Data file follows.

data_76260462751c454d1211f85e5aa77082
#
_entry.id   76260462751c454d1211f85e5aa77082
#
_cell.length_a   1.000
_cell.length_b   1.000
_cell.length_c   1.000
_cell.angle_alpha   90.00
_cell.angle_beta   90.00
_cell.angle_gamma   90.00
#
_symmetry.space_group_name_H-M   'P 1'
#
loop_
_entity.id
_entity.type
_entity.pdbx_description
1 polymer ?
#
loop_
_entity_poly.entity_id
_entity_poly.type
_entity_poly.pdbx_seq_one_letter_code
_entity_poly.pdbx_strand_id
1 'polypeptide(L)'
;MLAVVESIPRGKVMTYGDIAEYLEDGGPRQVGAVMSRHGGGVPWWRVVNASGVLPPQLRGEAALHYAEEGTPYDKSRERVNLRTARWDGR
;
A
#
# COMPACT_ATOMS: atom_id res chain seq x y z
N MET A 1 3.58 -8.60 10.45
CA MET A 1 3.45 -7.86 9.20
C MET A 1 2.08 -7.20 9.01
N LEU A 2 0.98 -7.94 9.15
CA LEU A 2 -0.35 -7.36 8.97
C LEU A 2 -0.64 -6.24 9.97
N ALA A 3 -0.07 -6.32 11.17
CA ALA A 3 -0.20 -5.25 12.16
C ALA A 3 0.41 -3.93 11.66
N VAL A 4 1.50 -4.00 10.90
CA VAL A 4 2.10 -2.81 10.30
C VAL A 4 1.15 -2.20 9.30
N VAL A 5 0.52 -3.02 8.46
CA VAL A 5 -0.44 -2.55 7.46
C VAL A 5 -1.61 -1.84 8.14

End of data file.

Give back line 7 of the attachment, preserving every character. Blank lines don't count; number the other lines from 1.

_cell.length_c   1.000